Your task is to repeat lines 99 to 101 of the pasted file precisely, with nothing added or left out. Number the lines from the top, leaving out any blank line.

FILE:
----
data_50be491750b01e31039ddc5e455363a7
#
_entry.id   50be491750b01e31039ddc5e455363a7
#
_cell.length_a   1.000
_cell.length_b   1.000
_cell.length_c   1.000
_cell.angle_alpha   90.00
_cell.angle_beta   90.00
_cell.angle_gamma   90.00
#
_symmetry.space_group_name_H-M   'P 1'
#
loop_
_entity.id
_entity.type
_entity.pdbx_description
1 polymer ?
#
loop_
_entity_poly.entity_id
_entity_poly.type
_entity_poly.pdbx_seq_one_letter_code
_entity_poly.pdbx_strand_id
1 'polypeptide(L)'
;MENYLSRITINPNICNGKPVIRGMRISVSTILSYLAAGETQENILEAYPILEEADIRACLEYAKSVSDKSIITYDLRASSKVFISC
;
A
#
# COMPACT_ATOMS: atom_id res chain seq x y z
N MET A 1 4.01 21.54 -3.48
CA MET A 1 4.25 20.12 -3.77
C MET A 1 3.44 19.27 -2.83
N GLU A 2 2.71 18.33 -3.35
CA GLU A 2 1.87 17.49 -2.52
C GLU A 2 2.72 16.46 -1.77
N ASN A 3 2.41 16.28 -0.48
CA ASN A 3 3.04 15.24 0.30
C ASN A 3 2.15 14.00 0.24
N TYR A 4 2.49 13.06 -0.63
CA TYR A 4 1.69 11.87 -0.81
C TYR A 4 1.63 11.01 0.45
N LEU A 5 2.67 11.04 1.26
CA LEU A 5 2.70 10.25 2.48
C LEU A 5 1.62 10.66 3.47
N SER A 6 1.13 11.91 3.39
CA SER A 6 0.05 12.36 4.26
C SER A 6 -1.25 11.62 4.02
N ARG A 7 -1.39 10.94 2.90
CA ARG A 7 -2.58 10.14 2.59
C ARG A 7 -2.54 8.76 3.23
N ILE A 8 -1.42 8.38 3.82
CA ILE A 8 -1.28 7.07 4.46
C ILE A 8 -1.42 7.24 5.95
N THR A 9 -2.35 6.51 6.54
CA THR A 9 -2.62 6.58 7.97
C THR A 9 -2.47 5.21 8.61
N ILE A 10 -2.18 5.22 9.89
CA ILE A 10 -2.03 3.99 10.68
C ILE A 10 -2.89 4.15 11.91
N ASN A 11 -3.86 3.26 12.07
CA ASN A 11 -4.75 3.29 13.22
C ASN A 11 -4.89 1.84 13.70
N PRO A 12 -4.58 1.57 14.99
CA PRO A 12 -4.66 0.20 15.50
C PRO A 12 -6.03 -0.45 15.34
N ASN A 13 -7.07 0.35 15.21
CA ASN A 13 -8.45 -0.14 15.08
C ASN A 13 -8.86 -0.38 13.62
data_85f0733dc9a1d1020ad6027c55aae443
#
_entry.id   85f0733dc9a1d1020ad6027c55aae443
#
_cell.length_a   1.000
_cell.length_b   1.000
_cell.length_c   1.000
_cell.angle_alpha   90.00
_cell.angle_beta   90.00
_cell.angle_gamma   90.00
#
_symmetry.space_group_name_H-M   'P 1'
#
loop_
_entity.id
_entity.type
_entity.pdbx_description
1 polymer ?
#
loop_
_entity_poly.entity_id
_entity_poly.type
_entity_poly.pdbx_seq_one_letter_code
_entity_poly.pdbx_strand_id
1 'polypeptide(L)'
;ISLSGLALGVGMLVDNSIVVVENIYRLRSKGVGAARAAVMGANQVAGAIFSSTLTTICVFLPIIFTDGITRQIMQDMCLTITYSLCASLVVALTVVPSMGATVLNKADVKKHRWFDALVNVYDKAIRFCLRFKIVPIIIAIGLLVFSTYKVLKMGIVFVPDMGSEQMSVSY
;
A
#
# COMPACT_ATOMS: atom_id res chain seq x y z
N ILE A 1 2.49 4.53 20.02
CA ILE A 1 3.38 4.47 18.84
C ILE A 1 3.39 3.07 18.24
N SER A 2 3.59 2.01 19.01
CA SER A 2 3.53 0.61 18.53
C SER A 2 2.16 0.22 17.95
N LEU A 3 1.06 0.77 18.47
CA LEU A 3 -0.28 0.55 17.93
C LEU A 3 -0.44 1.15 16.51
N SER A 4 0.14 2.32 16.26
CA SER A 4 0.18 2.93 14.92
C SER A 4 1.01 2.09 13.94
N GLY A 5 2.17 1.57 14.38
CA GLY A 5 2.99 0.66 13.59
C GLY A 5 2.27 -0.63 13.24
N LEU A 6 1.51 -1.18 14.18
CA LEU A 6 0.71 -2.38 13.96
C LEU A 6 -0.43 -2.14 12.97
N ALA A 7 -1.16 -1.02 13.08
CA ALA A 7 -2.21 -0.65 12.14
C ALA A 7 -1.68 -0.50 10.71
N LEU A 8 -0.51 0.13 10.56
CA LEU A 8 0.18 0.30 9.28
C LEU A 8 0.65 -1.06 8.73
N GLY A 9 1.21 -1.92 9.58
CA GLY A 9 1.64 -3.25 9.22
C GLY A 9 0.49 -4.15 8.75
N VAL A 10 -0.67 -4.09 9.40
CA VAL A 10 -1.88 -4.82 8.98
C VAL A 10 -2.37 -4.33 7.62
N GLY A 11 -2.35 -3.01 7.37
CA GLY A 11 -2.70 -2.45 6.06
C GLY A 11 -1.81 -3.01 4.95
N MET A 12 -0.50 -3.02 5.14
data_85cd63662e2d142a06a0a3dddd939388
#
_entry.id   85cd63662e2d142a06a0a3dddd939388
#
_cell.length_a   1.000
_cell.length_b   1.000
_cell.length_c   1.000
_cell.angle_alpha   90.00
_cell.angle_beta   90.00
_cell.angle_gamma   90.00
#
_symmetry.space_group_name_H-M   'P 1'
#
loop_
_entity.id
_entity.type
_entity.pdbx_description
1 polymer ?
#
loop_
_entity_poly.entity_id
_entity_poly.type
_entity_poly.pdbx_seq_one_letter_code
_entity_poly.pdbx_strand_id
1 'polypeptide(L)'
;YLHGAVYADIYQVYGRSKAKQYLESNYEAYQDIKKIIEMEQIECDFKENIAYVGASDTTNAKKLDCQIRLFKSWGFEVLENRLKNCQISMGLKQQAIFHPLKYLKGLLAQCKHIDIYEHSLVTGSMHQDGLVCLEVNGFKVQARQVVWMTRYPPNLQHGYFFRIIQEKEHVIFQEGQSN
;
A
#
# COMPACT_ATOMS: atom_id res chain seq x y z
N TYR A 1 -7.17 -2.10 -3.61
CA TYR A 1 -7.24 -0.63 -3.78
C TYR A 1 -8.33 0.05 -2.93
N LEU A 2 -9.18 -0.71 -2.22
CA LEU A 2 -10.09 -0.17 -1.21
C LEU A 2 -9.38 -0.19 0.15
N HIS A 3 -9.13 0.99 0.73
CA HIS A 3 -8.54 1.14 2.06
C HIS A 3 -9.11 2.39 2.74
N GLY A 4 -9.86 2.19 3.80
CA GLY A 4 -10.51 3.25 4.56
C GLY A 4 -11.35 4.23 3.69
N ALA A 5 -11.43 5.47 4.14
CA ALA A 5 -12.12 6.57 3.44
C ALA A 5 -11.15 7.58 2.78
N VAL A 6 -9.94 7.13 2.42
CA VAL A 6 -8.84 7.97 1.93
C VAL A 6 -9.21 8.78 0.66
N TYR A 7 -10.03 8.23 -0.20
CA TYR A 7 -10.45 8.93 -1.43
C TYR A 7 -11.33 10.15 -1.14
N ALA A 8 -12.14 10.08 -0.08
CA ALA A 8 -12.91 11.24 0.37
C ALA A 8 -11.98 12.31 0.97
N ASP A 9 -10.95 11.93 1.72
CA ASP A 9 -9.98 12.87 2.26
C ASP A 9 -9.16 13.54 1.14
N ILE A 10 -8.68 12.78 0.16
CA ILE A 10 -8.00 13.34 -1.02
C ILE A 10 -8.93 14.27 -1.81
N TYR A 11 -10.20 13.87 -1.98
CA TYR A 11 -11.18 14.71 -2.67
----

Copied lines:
# COMPACT_ATOMS: atom_id res chain seq x y z
N ILE A 1 2.49 4.53 20.02
CA ILE A 1 3.38 4.47 18.84